November Intentions: Grace and Gratitude

Hello November!

Setting monthly intentions has quickly become one of my favorite mindfulness practices. It’s a way to set goals for myself and a way to remind myself of the mindset I want to live in. I’ve started placing my intentions on my dresser so that I have to look at them every single day. This way, I’m not just writing the intentions to write them – I’m writing them so that I can really live them out.

With that said, here are my intentions for this month:

  1. Start each day by asking for grace
    For the past week or so, I have made it a point to start each day by asking God to pour out his grace on me so that I can face the day ahead of me and whatever it will bring along with it – good or bad. And I have noticed a difference in my mindset throughout those days. Sometimes I have to remind myself to do this – I like to compare myself to an athlete in training – training myself to pray consistently in the morning. Someone said something to me recently that really struck me – she said we can compare ourselves to cars and grace being our fuel. We can’t ask for grace once and expect it to last. We have to refuel, and ask for grace each day. So, I try to start my days by filling up on grace to get myself through the day. If praying isn’t your cup of tea, maybe you start your day by meditating for five minutes, or writing down your intentions for that day, or taking five deep breathes and silently tell yourself “I got this. I will conquer today. I will be patient through any obstacle that comes my way today, because I am strong enough to overcome anything.”
  2. Write three letters to people in my life (and continue this each month here after)
    One of my hobbies is creating handmade cards. I like the creative aspect of it and I like giving them to people and seeing their reactions. I like putting a smile on people’s faces whether it’s for their birthday, a holiday, a celebration or just because they’re super awesome and deserve a little extra love that day. Also, a lot of my family & friends don’t live in the same city as me. So, I’m going to use this hobby to fuel my creative tank and also to keep in better touch with the people I love and care about.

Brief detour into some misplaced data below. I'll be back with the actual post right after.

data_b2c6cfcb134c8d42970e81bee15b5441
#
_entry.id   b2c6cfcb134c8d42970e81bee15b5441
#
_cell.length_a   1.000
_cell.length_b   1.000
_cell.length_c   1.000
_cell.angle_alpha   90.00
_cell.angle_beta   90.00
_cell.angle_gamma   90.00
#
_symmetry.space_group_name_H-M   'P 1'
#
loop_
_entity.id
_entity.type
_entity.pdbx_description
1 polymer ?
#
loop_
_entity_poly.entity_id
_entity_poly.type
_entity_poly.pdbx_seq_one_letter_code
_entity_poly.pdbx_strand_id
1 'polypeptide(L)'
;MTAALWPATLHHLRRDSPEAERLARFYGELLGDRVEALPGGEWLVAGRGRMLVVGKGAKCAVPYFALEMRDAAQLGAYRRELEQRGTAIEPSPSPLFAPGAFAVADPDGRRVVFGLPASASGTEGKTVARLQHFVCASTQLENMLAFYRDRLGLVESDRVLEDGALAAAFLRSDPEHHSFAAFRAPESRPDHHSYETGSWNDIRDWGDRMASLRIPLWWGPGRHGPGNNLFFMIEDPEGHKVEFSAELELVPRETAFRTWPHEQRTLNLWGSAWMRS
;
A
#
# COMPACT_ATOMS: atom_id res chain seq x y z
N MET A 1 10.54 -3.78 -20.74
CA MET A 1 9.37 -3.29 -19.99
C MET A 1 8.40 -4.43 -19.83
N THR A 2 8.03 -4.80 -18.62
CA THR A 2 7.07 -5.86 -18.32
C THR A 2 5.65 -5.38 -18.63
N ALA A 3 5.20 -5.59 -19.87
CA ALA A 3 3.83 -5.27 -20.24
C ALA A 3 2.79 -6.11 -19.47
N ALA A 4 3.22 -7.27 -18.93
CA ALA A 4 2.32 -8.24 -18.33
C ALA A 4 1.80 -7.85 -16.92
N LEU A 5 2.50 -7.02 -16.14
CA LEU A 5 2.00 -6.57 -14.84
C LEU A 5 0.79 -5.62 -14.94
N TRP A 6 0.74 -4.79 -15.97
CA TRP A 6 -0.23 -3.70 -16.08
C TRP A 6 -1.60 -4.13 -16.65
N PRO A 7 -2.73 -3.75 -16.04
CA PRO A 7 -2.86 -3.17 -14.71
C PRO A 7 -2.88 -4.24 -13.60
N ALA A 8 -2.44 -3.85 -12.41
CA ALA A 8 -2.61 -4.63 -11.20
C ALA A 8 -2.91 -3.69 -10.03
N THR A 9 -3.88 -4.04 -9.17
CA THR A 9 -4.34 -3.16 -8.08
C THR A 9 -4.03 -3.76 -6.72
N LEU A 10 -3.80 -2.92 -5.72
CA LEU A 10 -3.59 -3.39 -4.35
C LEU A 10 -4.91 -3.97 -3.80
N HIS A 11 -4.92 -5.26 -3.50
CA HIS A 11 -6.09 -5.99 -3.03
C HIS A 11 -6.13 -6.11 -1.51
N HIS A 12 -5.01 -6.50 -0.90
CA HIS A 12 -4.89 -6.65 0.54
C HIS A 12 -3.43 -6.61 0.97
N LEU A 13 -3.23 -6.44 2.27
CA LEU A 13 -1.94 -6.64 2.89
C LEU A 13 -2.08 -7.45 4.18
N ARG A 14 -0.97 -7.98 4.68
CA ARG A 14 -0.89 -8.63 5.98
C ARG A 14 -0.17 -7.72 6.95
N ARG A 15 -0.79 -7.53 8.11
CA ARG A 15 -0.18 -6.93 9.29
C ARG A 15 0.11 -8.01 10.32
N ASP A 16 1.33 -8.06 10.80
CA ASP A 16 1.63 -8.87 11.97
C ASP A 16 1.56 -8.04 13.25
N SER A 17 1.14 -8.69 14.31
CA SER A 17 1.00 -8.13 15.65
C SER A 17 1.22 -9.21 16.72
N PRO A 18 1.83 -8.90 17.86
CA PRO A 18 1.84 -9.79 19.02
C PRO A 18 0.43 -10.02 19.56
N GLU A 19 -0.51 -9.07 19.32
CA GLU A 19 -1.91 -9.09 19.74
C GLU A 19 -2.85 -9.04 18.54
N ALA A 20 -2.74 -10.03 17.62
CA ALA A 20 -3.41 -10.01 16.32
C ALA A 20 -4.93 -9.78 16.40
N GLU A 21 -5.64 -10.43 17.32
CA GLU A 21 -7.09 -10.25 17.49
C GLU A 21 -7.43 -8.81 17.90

3. Continue networking and saying yes to new opportunities
    In the past few months I have tried to put myself out there in a number of ways – I attended a BlogHer conference in NYC by myself where I knew zero people; I have attended events that people I don’t know very well have invited me to, where I knew I would know only that one person there; I’ve reached out to different chronic illness support groups as well as other advocates and influencers. I love meeting new people and learning their stories. I love sharing knowledge with and gaining knowledge from knew people. Everyone has something to teach us, so why not ask? I’ve also learned that I have had some of my best times at events and things that I wasn’t originally looking forward to that much or that I was really nervous to go to. Put yourself outside of your comfort zone. Do something new. Explore a new city. Try a new hobby. Say hi to that stranger sitting next to you. You never know where it could take you.